From then on, throughout my lengthy and compelling story about our lunch, I could point and/or turn to use the direction to clarify about whom I was talking. It’s called ‘indexing.’ It’s how you convey “his” or “her’s,” “him” or “her,” etcetera. It’s how you indicate pronouns; they aren’t signed.

Describing relationships is also mighty interesting. The upper half of the head is used to designate male gender, female is the lower face. The position of the second finger of your dominant hand is consistent in signs about emotions.

We talked about all this yesterday, and the magical thing about having her for a coach is that she tells me what the conventions are here in Western Canada That’s really valuable for me.

I feel so lucky that I love the learning I’m doing. It requires no discipline at all, to get me studying every day. It’s likely going to slow down a little when the good weather hits, but perhaps not. I only want a couple of hours a day. I’ll have my new iPad to learn on soon, to take on trips if there’s Wifi where I’m going.

Last evening, I enjoyed guilt-free relaxing after a productive day. And today will be the same. I’ve to make a tart this morning, but the rest of the day I’ll be focused on cleaning the tub and doing some ASL. I’d love to finish the tub today and to order the water for tomorrow or Thursday. (I won’t be using well water.)

It’s depressing to look at my gardens and the former lawns. A good part of the lawns died in the 42° heat of last Summer. They never made it back to life. Only my former Wasteland looks good because I seeded it last Fall. But I’m done with re-seeding and trying to maintain a lawn, as lovely as they are to the eye. Instead, I’ll likely plant more shrubs to add colour to the yard and leave the land to itself and see what happens.

Suddenly, I’m busy. Suddenly, I have a glut of things to do. The forest shite all over my yard screams at me for attention. There’s days and days of work to be done. It’s only half an acre, but half an acre is huge when you’re old and single. And then there’s ASL and reading. Once I finish this Penny novel, I’m not reading again until Fall.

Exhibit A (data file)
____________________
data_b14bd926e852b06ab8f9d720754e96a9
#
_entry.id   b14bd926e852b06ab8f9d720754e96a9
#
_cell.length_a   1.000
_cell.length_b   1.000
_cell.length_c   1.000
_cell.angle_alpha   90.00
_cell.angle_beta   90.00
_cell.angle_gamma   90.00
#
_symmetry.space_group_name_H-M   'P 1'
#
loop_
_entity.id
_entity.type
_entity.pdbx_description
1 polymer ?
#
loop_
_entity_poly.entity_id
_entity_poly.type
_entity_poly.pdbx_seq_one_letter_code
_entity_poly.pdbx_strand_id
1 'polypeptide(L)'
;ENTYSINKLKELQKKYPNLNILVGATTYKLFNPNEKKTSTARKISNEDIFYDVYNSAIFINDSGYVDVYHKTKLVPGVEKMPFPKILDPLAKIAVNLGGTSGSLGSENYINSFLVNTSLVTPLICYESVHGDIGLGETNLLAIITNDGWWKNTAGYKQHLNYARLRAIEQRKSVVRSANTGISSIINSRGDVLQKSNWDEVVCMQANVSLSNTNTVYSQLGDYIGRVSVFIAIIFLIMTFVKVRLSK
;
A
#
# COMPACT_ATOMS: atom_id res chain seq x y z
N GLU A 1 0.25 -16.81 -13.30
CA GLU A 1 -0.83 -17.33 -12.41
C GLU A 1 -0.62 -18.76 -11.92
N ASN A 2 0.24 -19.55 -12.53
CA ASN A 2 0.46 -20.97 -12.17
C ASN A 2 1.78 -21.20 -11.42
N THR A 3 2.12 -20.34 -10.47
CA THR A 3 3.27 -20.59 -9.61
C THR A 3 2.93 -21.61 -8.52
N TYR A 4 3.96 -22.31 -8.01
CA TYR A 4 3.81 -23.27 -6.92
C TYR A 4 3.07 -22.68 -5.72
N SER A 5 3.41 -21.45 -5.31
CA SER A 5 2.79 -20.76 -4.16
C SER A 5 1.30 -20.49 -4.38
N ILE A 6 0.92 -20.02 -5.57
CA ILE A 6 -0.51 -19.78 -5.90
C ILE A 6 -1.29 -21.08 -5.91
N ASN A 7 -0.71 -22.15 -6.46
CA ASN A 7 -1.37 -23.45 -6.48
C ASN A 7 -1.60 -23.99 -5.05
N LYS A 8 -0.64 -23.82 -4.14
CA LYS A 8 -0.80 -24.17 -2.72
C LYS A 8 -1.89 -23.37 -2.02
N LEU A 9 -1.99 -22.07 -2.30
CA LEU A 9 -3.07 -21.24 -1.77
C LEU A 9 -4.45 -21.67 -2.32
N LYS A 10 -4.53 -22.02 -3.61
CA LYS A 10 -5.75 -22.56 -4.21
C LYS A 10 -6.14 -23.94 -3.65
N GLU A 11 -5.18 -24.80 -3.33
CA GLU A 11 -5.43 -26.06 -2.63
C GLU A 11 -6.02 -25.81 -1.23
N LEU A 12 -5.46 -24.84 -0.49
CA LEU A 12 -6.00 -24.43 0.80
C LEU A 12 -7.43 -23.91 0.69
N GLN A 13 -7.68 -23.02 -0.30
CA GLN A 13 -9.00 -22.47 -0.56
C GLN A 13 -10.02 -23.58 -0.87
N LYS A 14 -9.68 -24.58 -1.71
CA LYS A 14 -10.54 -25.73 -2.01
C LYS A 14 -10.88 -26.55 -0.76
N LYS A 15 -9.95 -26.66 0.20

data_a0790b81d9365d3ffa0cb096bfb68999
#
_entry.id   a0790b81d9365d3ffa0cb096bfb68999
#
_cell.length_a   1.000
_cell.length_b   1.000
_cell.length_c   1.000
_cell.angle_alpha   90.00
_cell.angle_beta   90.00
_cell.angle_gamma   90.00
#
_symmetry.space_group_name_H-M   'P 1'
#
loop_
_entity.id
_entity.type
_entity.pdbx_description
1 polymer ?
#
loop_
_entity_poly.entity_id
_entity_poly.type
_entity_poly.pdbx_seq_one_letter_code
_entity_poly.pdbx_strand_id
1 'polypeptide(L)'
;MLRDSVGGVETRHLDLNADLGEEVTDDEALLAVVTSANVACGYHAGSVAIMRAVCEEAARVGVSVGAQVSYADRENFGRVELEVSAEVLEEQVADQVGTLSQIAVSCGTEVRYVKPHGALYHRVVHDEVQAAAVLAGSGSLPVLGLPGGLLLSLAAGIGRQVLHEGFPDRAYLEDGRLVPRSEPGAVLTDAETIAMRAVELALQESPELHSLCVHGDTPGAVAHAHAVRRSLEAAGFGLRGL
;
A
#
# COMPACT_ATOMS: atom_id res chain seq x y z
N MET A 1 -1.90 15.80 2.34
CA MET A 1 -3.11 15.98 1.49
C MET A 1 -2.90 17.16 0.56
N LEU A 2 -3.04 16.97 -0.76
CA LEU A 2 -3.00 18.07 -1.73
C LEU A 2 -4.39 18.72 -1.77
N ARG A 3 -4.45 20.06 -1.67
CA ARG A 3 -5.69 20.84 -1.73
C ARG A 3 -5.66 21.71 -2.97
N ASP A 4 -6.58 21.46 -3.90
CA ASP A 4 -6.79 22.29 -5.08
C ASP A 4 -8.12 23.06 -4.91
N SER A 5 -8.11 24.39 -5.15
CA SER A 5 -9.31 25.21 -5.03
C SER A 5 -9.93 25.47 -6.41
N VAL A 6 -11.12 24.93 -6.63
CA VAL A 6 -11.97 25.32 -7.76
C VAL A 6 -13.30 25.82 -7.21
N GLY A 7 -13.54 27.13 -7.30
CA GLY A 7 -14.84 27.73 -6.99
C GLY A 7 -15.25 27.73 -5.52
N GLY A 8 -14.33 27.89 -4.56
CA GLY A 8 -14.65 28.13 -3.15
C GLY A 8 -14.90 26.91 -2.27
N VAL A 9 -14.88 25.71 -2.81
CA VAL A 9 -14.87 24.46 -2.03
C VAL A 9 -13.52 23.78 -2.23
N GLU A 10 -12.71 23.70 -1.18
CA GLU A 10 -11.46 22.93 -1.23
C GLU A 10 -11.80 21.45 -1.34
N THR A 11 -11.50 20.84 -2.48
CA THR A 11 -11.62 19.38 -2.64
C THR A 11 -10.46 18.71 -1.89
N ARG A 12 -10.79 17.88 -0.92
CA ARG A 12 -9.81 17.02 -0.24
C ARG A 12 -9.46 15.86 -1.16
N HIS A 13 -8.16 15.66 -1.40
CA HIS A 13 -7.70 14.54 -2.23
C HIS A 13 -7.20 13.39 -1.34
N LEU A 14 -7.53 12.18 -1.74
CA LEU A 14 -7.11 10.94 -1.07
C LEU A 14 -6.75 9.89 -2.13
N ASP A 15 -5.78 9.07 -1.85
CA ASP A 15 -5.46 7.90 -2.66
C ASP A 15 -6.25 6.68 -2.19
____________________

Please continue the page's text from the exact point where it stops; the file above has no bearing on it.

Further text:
Chris and Frani are due shortly after 4:30 this afternoon.

I wrote that my speech was better on Sunday. Well, yesterday it was dreadful. Talking to Dwight was rough and I had a seizure when I met my friends to walk our dogs. Now I can use grammar, but my speech is r-e-a-l-l-y s—l—o—w. I sound, to myself, like someone I knew once, who had CP and talked like I do now. It’s an ever-changing landscape, my mouth, and it always will be maybe.

But now I’m writing more about signing and a lot less about speech. It’s certainly making life a lot more interesting and, at times, intense for me, this FND.

Last night I watched Bending the Arc on Netflix. I haven’t liked a movie as much as I liked this one, in a long, long time. It’s a documentary about some extraordinary people brought together by one man: Paul. It’s uplifting, it’s hopeful, it’s honest, it’s compassionate and its miraculous what they do. There isn’t a person on earth who shouldn’t, couldn’t love this film.